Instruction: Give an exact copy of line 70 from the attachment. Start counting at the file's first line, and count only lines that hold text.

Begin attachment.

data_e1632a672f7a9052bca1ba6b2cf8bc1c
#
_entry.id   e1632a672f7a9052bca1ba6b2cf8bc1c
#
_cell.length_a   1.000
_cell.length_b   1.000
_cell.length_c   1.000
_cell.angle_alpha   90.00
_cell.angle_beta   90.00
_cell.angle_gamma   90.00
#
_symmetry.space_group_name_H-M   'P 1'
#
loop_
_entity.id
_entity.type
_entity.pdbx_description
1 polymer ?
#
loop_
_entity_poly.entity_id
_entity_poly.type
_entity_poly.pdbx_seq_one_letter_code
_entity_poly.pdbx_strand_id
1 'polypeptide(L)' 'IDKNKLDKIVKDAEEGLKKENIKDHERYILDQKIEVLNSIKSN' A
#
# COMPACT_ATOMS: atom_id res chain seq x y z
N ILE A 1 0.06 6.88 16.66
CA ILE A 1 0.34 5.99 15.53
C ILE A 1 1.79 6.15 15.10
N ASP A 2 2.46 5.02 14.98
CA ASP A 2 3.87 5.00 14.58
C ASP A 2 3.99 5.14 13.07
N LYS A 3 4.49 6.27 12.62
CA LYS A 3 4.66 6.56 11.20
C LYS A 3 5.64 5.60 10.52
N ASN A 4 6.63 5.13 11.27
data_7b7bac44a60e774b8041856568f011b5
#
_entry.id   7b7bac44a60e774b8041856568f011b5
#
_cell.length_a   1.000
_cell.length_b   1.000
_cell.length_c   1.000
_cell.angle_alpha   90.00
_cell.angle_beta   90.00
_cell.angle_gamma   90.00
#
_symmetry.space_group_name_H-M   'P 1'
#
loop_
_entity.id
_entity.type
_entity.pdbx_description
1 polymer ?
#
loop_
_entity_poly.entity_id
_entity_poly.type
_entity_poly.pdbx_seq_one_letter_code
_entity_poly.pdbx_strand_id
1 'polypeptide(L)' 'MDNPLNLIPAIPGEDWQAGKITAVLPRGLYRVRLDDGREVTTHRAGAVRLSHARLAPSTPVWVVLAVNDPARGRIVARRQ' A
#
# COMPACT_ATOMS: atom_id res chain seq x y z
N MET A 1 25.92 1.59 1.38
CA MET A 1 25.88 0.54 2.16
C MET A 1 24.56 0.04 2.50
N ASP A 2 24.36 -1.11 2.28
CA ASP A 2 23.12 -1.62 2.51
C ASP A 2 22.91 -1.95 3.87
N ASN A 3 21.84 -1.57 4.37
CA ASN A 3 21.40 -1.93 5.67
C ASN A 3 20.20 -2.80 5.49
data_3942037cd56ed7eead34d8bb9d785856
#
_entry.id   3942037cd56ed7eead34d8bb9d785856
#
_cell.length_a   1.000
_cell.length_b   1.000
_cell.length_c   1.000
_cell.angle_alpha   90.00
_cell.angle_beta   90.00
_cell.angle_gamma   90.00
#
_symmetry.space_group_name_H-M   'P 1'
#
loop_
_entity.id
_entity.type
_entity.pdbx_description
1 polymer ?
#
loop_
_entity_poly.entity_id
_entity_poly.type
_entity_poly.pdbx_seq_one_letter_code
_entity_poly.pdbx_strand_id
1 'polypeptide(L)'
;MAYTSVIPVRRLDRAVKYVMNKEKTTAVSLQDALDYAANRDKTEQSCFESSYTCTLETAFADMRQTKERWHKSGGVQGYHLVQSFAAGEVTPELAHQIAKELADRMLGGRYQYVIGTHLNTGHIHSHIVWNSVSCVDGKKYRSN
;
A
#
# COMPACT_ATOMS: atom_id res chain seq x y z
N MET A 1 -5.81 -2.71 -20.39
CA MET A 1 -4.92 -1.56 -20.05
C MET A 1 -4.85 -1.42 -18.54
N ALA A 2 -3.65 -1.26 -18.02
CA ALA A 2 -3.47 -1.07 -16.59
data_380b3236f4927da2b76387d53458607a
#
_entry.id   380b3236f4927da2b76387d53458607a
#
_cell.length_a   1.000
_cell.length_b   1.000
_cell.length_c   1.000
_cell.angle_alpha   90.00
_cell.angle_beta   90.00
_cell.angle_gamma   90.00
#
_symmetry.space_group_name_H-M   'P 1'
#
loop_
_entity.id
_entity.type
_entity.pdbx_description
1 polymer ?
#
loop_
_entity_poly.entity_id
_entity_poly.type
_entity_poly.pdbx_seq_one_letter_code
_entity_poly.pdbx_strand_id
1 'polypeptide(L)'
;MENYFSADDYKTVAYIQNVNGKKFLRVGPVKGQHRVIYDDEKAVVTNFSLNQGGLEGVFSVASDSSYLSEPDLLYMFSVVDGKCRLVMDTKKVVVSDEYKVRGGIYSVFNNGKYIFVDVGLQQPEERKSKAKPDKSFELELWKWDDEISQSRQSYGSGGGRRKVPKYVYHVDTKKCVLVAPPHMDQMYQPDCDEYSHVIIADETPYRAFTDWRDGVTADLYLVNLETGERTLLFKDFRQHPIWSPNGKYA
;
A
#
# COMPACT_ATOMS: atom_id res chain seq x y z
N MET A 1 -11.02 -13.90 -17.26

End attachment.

C ASP A 2 22.91 -1.95 3.87